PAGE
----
Aside from the COVID-19 pandemic, a key theme of 2020 has been diversity and inclusivity. This two-part update addresses this theme in detail
Organisations are increasingly becoming victims of criminal fraud and cyber attacks. You may know of an individual or organisation that has been the victim of fraud or a cyber attack, or your charity may have found itself a victim. It is essential that organisations, including charities, protect their assets, data and reputation.
Recent guidance has been circulated by the National Cyber Security Centre (“NCSC”) as regards cyber attacks. Whilst the guidance focuses on smaller charities, it demonstrates how important it is for all charities and organisations to be aware of the crippling effect that cyber attacks can have and how it can prevent such attacks from taking place. NCSC identifies the following ways to reduce your risk:
- backing up data
- using strong passwords to access data
- installing malware protection software
- keeping mobile phones, laptops, tablets safe
- avoid phishing attacks
Cybercriminals, or other groups such as terrorist organisations or hackers, might target a charity for financial gain or political or personal reasons.
As a result of the guidance by the NCSC, the Charity Commission has also updated its guidance on protecting charities against fraud. All charities regardless of income or activities must have counter-fraud measures in place, such as robust protocols with regard to financial management, bribery and corruption, identity fraud, fundraising fraud, financial controls, and employment and recruitment. The Commission has put together an anti-fraud policy as well as other helpful templates with which we suggest trustees familiarise themselves.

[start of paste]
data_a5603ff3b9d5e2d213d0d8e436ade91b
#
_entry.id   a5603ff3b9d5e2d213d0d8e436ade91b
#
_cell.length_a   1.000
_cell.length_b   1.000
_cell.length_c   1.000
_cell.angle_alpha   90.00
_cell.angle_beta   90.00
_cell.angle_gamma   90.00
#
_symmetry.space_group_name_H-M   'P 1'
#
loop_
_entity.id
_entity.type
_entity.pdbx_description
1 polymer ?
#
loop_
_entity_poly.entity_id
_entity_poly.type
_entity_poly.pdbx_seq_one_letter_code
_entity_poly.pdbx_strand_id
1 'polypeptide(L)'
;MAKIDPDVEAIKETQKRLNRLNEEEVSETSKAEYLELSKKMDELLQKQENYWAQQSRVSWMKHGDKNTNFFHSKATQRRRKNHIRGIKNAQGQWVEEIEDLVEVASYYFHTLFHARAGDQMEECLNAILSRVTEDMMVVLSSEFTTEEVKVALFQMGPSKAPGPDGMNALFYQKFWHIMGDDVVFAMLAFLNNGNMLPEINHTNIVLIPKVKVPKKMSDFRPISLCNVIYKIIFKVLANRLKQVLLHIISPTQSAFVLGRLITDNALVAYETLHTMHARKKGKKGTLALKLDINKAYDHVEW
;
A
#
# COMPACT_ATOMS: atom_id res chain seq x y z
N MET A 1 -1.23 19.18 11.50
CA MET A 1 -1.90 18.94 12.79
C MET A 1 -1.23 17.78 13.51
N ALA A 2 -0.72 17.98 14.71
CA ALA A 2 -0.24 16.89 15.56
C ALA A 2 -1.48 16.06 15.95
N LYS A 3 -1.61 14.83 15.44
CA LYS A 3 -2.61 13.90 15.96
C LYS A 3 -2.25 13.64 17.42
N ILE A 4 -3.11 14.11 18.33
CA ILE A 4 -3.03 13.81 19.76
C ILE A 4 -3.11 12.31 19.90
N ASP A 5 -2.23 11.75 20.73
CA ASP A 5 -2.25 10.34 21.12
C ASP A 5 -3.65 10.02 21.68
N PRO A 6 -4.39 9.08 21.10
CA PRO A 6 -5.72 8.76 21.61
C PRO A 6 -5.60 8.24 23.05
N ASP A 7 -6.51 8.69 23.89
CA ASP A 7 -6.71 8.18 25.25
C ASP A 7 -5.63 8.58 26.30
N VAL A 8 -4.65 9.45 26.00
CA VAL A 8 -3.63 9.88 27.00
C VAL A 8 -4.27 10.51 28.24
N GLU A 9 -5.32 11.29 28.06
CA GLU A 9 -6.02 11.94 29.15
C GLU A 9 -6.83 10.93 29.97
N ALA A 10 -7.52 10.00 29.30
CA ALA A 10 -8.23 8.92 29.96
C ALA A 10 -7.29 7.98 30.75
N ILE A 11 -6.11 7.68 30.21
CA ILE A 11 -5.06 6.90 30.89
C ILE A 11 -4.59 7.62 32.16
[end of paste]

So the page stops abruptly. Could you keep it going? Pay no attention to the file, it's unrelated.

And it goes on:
It is paramount that charities continually ensure that they keep abreast of developments regarding fraud including cyber crime by regularly checking updated guidance from the NCSC as well as the Charity Commission.
Covid-19 has resulted, on the whole, in a marked co-operation between contracting authorities and their suppliers as everybody focuses on maintaining delivery as far as possible.
Employment Tribunal rules in favour of claimants in minimum wage case – has the interpretation of “working time” changed?
As we enter a recession, we have been here before, and a key question is what did we learn and how can we benefit from that learning?
It is anticipated that as lockdown restrictions ease, and particularly with children and young adults returning to education, cases of meningitis will start to rise.
As we continue to emerge from lockdown measures and deal with local measures and the short and long term economic impact of Covid-19, local authorities will need to re-assess how services will be delivered for years to come.
The Government first announced plans for a shared ownership right to buy in October 2019. At the time the sector raised concerns about the impact the plans would have on housing associations ability to borrow. An election and a pandemic later the Government announced, during the CIH Housing Festival last week, the return of the right to shared ownership as part of its Affordable Homes Programme (AHP).
Two final pieces of the possession jigsaw have been published on 15 September 2020. Mr Justice Knowles’ working group on possession proceedings has issued its guidance on the “overall arrangements” for possession proceedings.
One change proposed by the Building Safety Bill is the introduction of a duty holder regime, which will see statutory responsibility for the safety of higher risk buildings placed on key individuals
Throughout this pandemic, the Competition and Markets Authority (CMA) has been publishing various “Statements on Coronavirus” (Statements) which provide guidance on consumer rights during this time.
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